NAAWAN, Misamis Oriental (MindaNews / 18 June) — Everything is interconnected and there’s a reason for every unfolding of event.
The unbridled human greed for possession, satisfaction and comfort has wantonly destroyed the environment, resulting in global warming and climate change. Severe weathers are currently experienced: a freezing winter on this side of the planet that hardens everything and a sizzling summer on the other, triggering bushfires that turn everything on their paths to ashes. At the same time elsewhere, wild hurricanes wipe out everything that stood their way; and floods drown cities and habitations in some other places, even in urban deserts.
Only a few years back, scientists predicted that various diseases would soon surface as the balance of nature is heavily disturbed by the massive destruction of the environment and by the ravages of climate change.
Without sign and warning, the COVID-19 pandemic emerged and turned the world upside down. It halted to a screech the global economy for some two years. Industrial activities and the burning of fossil fuel in the streets and in the skies suddenly stopped. For the first time in the last 50 years of the century, the air was fresher and cleaner.
For the first time, there was global effort and cooperation to protect lives – to stop the virus. It is apparently successful. The virus lost its sting with the worldwide distribution of the Covid-19 vaccines. The number of casualties from the viral infection has dramatically been reduced to non-worrying figures.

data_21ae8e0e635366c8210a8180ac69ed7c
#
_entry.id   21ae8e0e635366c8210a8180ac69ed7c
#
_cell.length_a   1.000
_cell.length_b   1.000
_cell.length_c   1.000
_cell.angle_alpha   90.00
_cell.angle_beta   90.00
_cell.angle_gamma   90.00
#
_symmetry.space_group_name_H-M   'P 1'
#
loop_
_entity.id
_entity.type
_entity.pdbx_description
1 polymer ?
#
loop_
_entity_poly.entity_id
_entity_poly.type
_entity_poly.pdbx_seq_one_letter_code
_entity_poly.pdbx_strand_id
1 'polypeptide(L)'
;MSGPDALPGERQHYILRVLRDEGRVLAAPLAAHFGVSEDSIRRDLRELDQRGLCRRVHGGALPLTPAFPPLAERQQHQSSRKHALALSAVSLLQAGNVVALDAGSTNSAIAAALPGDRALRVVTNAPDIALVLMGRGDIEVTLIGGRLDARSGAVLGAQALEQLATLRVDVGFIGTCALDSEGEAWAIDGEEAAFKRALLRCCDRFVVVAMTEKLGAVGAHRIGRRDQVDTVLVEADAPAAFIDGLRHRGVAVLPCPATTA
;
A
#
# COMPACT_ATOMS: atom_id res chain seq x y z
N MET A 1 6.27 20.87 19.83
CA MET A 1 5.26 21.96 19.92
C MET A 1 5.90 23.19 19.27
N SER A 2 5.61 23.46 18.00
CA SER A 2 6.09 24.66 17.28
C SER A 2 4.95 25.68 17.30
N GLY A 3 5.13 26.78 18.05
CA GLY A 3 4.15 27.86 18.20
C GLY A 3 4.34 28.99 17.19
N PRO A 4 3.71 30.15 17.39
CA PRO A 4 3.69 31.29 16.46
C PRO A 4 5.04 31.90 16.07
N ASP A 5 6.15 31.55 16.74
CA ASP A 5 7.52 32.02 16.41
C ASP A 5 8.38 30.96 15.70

Thus, people are out of their refuge. The gas stations are pumping again. The industries pollute and darken the skies again. The earth is back to square one.
Then out of the blue, Putin, in his greed for possession, power and recognition, invaded Ukraine. The scare of the Russo-Ukraine war is not so much the threat of nuclear war but the gripping ramifications of the scarcity of fossil fuel worldwide. The tightening of supply has kept on spiking the price to dizzying height unprecedented in modern times. Some economies are on the verge of collapse. Governments are facing civil disturbances for their inability to cope with the situation.
The wheels of industries may stop turning again. Gas stations may also stop pumping very soon. Jobs disappear. Food gets scarce. People go hungry and angry.
The air, though, will be cleaner again.
But no amount of clean air will placate a hungry and angry stomach.
(MindaViews is the opinion section of MindaNews. William R. Adan, Ph.D., is retired professor and former chancellor of Mindanao State University at Naawan, Misamis Oriental)